Friday, June 11, 2010

Monkeys and the Appeal of Infinity

In talking with our artist Christopher K. Ho the other day (Chris' upcoming exhibition with Kevin Zucker at Santa Fe's Fisher Press Gallery is, somewhat coincidentally, titled "Sooner or Later, like death, New Mexico will catch up with you in the end"...but I'm getting ahead of myself), I noted how the biggest frustration in my life isn't the economy, or my stompy upstairs neighbors, or the way the size of my waistline seems to be inversely related to the number of hairs on my head...no, my biggest frustration is how little time I have to do everything I want to do in my life. All the places I have yet to visit, all the museums I have yet to visit, all the books I have yet to read, all the people I have yet to meet, all the foods I have yet to taste, these are the things that haunt my nightmares....there isn't enough time!

The
infinite monkey theorem posits (in one variation on the theme) that if you set a chimpanzee at a typewriter (that's how old the theorem is [btw, this made me laugh]) and give it an infinite amount of time, that eventually it would type out some recognizable text of great value, such as the complete works of William Shakespeare. Another variation on the theme, popular where I grew up, was that the monkey would eventually type-out the great American novel. Why chimpanzees (not native to America) would be expected to have some sort of cosmic access to the great American (versus Chinese) novel is not explained by the theorem*, but you get the general idea.

I'll admit to being fascinated by the idea, but note that the appeal of the theorem to me has never had anything to do with monkeys, but rather with the notion of greatness through infinity. In fact, despite all the other food for thought in that film, it was this idea that fascinated me most in "Ground Hog Day." If I could just have more a little more time than everyone else, I could accomplish everything I want to...I could have the life I want.

This idea came back when I read a bit in The Observer deflating the pride that must have felt by the writers identified by the The New Yorker's summer issue as "twenty young writers who capture the inventiveness and the vitality of contemporary American fiction." The Observer does admit that their piece might be fueled by envy, but still:
Enough arguing about whether the "best young writers" are really best—are the "best young writers" even young?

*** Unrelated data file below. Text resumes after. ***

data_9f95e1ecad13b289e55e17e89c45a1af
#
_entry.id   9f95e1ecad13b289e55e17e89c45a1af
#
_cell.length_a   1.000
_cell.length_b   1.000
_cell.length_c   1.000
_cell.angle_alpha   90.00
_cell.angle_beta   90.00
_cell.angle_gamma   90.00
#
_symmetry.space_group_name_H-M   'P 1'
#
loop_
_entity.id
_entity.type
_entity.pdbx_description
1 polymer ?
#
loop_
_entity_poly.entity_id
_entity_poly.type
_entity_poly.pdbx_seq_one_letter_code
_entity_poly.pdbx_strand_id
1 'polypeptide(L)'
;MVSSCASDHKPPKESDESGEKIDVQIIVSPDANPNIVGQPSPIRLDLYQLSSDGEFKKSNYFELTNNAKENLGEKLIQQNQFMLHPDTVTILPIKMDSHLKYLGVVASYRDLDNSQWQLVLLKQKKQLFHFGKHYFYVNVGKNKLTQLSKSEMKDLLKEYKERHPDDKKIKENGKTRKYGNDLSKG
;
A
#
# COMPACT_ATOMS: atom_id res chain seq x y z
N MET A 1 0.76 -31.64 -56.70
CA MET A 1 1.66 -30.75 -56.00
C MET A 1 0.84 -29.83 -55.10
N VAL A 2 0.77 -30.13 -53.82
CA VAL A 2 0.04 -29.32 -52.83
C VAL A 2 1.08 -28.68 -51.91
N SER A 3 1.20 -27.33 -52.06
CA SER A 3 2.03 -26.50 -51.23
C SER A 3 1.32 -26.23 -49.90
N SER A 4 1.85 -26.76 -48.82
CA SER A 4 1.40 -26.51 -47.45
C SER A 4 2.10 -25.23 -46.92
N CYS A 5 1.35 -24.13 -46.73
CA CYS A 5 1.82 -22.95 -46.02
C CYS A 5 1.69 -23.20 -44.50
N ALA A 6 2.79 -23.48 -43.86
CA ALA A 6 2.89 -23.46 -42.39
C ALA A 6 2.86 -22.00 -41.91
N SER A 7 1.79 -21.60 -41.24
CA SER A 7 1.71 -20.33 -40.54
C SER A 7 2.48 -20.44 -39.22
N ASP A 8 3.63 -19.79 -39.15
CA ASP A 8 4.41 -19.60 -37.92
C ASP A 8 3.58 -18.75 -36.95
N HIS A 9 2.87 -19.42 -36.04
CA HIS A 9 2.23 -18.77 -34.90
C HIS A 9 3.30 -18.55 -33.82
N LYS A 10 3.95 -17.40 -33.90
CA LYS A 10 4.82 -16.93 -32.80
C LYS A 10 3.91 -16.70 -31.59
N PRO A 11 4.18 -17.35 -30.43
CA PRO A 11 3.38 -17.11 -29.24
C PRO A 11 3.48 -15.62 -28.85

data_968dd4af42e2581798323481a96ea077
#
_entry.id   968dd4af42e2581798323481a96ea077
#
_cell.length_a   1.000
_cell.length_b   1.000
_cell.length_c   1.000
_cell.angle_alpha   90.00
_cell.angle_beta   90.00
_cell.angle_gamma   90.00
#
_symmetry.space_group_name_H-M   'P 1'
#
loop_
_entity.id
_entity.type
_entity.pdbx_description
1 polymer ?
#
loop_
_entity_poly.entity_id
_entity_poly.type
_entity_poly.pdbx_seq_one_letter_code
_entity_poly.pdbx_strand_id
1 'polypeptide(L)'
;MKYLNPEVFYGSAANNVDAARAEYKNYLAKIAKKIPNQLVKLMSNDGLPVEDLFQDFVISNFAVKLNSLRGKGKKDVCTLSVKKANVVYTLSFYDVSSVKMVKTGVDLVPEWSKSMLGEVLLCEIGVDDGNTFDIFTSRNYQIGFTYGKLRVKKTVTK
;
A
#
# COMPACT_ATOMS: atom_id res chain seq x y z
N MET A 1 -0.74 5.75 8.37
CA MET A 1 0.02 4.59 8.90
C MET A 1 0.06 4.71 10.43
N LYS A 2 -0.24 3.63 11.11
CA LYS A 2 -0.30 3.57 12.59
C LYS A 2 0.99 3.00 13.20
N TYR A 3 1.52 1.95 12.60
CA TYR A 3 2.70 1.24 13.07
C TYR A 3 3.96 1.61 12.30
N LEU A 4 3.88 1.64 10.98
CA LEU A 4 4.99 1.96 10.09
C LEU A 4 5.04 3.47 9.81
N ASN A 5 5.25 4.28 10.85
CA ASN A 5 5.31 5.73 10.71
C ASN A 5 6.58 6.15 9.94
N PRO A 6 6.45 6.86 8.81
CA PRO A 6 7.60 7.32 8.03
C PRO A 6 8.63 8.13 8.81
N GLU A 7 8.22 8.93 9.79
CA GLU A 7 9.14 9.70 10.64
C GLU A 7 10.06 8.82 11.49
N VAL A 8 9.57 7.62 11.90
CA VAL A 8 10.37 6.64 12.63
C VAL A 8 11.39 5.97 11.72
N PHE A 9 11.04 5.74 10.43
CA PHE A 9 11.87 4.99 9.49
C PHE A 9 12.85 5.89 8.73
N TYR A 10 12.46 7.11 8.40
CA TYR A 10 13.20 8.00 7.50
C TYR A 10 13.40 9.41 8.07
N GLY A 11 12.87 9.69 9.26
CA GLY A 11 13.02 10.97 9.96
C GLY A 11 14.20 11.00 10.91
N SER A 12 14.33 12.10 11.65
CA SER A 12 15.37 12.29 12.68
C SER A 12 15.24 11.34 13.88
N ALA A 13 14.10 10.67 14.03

Not really, says Sam Tanenhaus in The Times:

It is a mistake to assume that because they are young - at least according to our culture's ever expanding notion of youth, when 40, or even 50, is "the new 30" - they must be poised midway up Parnassus, with higher achievements to come. The trouble, perhaps, is that this definition of "young writer," which owes less to literary considerations than to the intersecting categories of sociology and marketing, muddies our understanding of how truly original, enduring fiction comes to be written.

The Tanenhaus pantheon of young achievers who produced masterpieces—not just "promising" work—long before 40: Flaubert (29 when he began Madame Bovary), Thomas Mann (24 when he finished Buddenbrooks), Tolstoy (began writing War and Peace at 34), Kafka (29 for "The Metamorphosis"), Melville (32, Moby-Dick), Fitz­gerald (28, The Great Gatsby), Hemingway (27, The Sun Also Rises), and Faulkner (32, The Sound and the Fury—his fourth novel).

Basically everyone except Tea Obreht is already behind.

Talk about leaving a turd in a punchbowl.

*"Popular interest in the typing monkeys is sustained by numerous appearances in literature, television, radio, music, and the Internet. In 2003, an experiment was performed with six Celebes Crested Macaques. Their literary contribution was five pages consisting largely of the letter 'S'."

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10 Comments:

Blogger Iris said...

It is funny that this theorem uses the monkey, in Buddhism 'Mind Monkey' is the term used to describe the scattered, unsettled mind. It is the ego that compares age and achievement, stresses over time, which are all illusions. In reality there is only the present time, which is infinite.

6/11/2010 12:12:00 PM  
Anonymous John Legweak said...